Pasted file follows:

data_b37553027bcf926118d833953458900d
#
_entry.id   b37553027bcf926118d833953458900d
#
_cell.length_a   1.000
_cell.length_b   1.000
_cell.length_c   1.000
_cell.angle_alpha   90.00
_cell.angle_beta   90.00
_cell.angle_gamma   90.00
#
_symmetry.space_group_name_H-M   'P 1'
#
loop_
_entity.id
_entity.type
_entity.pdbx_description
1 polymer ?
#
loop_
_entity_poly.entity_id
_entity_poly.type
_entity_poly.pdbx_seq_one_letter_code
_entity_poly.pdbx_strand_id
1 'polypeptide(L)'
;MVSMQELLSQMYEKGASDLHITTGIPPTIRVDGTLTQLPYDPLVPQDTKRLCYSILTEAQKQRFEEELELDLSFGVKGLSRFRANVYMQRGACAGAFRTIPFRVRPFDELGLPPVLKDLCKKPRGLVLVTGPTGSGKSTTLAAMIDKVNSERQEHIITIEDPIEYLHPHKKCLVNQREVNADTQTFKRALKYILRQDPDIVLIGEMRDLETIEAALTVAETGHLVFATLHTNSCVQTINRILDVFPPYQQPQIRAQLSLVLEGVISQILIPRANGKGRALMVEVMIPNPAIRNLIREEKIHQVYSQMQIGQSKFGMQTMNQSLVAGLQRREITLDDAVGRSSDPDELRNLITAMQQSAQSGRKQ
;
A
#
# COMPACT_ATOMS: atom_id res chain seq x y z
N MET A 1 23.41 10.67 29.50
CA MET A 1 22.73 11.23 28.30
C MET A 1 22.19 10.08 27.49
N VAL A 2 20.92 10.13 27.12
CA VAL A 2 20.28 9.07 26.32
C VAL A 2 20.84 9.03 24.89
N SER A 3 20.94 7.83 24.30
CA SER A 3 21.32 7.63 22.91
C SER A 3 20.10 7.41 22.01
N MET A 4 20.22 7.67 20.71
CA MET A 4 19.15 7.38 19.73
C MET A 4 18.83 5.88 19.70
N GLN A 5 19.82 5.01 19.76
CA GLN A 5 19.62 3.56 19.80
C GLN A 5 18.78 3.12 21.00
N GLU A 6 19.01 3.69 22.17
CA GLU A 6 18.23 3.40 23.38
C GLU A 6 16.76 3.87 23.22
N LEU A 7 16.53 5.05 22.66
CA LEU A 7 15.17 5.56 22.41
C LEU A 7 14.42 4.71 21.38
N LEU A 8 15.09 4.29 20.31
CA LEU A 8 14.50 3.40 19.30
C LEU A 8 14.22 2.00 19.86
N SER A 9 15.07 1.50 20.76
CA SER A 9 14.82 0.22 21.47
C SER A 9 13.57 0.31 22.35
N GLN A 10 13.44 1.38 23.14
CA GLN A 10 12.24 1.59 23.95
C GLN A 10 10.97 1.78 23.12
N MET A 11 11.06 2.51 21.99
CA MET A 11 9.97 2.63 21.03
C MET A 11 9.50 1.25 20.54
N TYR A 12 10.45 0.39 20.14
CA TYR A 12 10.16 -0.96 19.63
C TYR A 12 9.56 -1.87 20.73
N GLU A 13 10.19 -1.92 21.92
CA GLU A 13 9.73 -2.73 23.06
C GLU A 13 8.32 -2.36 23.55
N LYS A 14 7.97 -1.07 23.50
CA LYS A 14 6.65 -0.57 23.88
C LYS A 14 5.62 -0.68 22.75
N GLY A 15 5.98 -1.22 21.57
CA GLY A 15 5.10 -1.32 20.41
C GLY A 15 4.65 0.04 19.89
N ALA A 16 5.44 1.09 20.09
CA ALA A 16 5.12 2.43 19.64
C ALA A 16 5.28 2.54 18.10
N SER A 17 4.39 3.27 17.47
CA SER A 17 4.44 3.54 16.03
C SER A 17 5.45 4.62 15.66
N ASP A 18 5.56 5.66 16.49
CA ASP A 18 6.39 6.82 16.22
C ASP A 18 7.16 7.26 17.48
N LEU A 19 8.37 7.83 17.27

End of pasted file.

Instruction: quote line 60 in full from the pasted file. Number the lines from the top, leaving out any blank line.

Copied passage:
C GLN A 10 10.97 1.78 23.12